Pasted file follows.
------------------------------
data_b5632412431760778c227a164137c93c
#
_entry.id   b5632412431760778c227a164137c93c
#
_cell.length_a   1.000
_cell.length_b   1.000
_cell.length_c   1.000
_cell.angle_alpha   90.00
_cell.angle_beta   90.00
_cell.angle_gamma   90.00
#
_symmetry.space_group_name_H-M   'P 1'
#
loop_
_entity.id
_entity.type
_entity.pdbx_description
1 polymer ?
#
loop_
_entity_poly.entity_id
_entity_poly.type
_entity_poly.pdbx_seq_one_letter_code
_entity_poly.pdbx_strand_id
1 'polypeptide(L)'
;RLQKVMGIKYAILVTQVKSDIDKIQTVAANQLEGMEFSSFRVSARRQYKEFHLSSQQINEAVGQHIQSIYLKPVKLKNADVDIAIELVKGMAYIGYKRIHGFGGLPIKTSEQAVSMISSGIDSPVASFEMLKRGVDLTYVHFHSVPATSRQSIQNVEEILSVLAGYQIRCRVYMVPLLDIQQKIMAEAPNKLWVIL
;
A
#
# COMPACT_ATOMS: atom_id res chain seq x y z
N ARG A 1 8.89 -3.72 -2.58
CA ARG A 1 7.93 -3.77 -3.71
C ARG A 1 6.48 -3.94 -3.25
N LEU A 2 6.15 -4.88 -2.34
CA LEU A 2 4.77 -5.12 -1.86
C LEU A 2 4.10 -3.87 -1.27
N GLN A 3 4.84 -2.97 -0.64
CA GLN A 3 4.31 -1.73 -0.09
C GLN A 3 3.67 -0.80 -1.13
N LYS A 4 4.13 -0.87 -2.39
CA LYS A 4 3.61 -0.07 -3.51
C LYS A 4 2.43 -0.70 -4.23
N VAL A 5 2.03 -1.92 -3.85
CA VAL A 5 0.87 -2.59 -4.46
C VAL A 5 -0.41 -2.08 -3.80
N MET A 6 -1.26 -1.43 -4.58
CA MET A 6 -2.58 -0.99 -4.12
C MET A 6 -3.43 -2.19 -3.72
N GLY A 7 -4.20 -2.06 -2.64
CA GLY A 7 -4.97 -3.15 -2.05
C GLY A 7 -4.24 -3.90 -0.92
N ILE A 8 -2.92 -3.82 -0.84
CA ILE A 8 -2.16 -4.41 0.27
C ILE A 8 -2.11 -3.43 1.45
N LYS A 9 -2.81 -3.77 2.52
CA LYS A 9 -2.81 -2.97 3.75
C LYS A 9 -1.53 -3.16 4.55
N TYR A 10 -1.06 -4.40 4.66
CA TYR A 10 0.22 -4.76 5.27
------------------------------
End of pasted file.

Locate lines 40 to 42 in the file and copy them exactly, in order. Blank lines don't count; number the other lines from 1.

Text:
N LYS A 4 4.13 -0.87 -2.39
CA LYS A 4 3.61 -0.07 -3.51
C LYS A 4 2.43 -0.70 -4.23